The problem was due to the fact that the Gradle script used to build was not putting certain files into the JAR. Those are Tapestry templates (.tml); without them Tapestry would resort to a default behavior, and when running from Eclipse those files were of course found instead.


(René Groeschke) #8

I agree with Radim that classpath ordering shouldn’t make a difference, but I see your point. The only chance I see here is to change the way you configure your “deployed app” classpath by explicitly list the jars you wanna include in your prefered order


(Radim Kubacki) #9

If you have these problems with classpath order then it is better to take a look at dependency resolving process - http://www.gradle.org/docs/current/userguide/dependency_management.html - and avoid having more versions of the same classeses. Likely if you fix this problem in your Gradle build it can get resolved in Eclipse when you sync your project. Of course there is a possibility that some Eclipse plugin will modify your project and inject something to your classpath that breaks the setup.

Re missing .tml files in a JAR: if you have a reproducible test case where this can be shown please let us know. If it is really a bug we can fix it. If not we can look for a proper solution.


(dosview) #10

I’m not sure why the classpath ordering shouldn’t make a difference, as long as there are classes with the same qualified name containing methods with the same signature and all the JARs end up deployed into the same “lib” folder. Also, considering how common it is for projects to use many 3rd party libs, I don’t see good reasons to assume that such kind of duplications don’t occur. However thanks for your suggestion, that might actually end up being the solution I go for.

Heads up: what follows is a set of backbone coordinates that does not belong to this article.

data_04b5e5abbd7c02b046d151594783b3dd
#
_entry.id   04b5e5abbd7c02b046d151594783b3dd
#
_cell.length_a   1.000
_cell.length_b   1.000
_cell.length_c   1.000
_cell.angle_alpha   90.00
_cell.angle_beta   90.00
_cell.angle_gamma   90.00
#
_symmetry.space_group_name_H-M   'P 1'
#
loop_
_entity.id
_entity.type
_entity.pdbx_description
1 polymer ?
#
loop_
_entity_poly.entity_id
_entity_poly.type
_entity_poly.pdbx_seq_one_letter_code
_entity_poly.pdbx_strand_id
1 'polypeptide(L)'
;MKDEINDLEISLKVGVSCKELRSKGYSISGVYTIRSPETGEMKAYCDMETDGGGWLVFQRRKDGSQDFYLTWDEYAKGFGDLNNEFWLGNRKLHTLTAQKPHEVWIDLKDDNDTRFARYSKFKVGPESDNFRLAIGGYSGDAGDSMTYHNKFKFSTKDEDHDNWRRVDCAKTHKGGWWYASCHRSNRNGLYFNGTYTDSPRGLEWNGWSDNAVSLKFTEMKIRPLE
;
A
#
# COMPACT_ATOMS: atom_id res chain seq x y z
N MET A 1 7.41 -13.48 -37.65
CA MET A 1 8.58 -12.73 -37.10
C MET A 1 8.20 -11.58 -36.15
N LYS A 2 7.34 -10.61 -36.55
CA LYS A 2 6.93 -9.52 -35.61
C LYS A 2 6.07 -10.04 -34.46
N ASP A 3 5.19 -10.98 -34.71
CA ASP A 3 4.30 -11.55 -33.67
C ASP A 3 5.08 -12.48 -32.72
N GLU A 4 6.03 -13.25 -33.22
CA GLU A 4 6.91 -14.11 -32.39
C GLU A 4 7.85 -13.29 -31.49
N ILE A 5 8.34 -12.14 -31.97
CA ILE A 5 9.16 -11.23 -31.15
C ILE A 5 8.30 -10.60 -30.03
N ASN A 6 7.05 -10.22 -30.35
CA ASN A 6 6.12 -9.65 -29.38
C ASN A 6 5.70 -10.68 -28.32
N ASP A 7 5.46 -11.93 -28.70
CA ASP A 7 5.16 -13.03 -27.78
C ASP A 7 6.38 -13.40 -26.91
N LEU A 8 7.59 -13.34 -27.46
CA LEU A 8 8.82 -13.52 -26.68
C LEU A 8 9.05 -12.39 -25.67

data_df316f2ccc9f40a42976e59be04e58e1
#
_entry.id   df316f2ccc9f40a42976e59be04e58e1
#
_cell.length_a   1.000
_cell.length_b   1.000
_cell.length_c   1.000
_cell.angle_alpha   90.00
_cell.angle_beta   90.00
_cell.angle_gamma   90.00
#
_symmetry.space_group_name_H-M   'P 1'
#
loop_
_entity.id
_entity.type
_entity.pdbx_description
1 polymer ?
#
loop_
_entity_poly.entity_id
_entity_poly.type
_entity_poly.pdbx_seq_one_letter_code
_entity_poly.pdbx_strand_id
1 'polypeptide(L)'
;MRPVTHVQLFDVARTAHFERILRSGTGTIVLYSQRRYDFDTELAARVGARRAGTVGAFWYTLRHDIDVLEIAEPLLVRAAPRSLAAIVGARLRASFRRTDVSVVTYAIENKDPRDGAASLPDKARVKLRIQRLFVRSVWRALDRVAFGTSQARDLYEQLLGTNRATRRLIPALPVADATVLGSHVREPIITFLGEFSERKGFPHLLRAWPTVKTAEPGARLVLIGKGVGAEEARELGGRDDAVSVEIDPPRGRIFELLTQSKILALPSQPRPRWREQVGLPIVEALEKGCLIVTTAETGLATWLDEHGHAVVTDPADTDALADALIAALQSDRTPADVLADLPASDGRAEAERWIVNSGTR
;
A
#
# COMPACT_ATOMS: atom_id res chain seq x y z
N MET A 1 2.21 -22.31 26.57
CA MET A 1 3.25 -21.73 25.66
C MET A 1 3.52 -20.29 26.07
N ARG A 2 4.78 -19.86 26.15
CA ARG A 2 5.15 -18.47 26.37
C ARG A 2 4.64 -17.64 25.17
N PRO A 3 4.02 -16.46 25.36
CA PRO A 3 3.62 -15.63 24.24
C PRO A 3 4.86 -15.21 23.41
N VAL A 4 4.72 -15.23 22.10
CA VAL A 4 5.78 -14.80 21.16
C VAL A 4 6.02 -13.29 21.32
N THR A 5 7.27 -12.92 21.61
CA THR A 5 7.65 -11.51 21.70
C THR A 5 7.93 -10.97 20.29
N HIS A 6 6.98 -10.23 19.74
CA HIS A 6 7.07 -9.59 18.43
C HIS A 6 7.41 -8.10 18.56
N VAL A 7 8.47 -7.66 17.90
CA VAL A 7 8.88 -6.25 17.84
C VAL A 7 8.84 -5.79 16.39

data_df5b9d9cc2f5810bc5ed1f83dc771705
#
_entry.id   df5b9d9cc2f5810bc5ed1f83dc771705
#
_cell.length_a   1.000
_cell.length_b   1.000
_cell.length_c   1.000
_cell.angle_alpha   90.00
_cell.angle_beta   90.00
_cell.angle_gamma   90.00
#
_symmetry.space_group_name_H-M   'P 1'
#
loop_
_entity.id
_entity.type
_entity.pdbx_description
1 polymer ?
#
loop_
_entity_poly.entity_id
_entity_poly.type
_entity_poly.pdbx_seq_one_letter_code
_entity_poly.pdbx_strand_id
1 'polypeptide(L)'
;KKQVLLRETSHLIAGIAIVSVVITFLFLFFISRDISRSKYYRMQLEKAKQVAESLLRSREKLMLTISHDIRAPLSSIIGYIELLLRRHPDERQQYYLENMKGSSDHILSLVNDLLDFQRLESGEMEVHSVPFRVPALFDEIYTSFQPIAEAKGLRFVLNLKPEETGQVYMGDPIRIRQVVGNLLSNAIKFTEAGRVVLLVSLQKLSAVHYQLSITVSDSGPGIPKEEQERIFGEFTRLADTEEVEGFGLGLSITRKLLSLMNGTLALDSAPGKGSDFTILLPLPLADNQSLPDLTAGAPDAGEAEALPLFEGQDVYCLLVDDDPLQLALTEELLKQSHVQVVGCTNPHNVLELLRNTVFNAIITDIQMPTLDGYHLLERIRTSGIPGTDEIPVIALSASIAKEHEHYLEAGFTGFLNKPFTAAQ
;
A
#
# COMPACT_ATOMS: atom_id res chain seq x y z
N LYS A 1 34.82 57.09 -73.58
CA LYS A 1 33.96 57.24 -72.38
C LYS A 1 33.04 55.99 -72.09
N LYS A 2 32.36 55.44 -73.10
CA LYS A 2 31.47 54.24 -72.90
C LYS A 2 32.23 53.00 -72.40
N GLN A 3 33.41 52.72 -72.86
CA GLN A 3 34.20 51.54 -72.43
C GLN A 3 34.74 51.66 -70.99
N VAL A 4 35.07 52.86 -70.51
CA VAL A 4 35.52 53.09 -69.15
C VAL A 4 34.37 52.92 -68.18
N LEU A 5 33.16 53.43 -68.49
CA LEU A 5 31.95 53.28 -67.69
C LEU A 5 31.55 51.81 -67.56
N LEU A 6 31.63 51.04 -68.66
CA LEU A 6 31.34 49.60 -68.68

(dosview) #11

You’re right, I think I should take a look at the dependency resolving process. Re missing .tml files in a JAR, I’m afraid I won’t be able to isolate the issue into a reproducible example, however I can confirm that while building by exporting an executable JAR from Eclipse produces a JAR with all the files present in that package (that is 2 ‘.class’ files and the 2 corresponding ‘.tml’ files), when I build with Gradle only the 2 ‘.class’ files end up in that package of the resulting JAR. But I don’t think it’s a Gradle bug, more likely I’m failing to code the Gradle script in such a way that also the non-Java files like the ‘.tml’ are included. I will have to figure out how to code the Gradle script to make it include all the files found in the project packages regardless of their file extension.


(dosview) #12

The problem is solved, as follows. The cause was that I have those ‘.tml’ files in a subpackage of ‘src/main/java/’ instead of ‘src/resources’, and the relevant part of the Gradle script was:

sourceSets {
 main {
  java {
   srcDir 'src/main/java'
  }
  resources {
   srcDirs = [ 'src/resources', 'src/main/webapp' ]
  }
 }
}

It does not mention any resource file under ‘src/main/java’, so Gradle wasn’t taking any from there. It was only taking Java files from there, just like it should. What worked was to add ‘src/main/java’ to the ‘resources’ bit and excluding the Java files:

sourceSets {
 main {
  java {
   srcDir 'src/main/java'
  }
  resources {
   srcDirs = [ 'src/resources', 'src/main/webapp', 'src/main/java/' ]
   exclude '**/*.class'
  }
 }
}

An alternative and maybe cleaner solution would have been to move the ‘.tml’ files into folders under ‘resources’, but we prefer to have each Tapestry template in the same folder as the corresponding Tapestry page, which of course is under ‘src/main/java/’.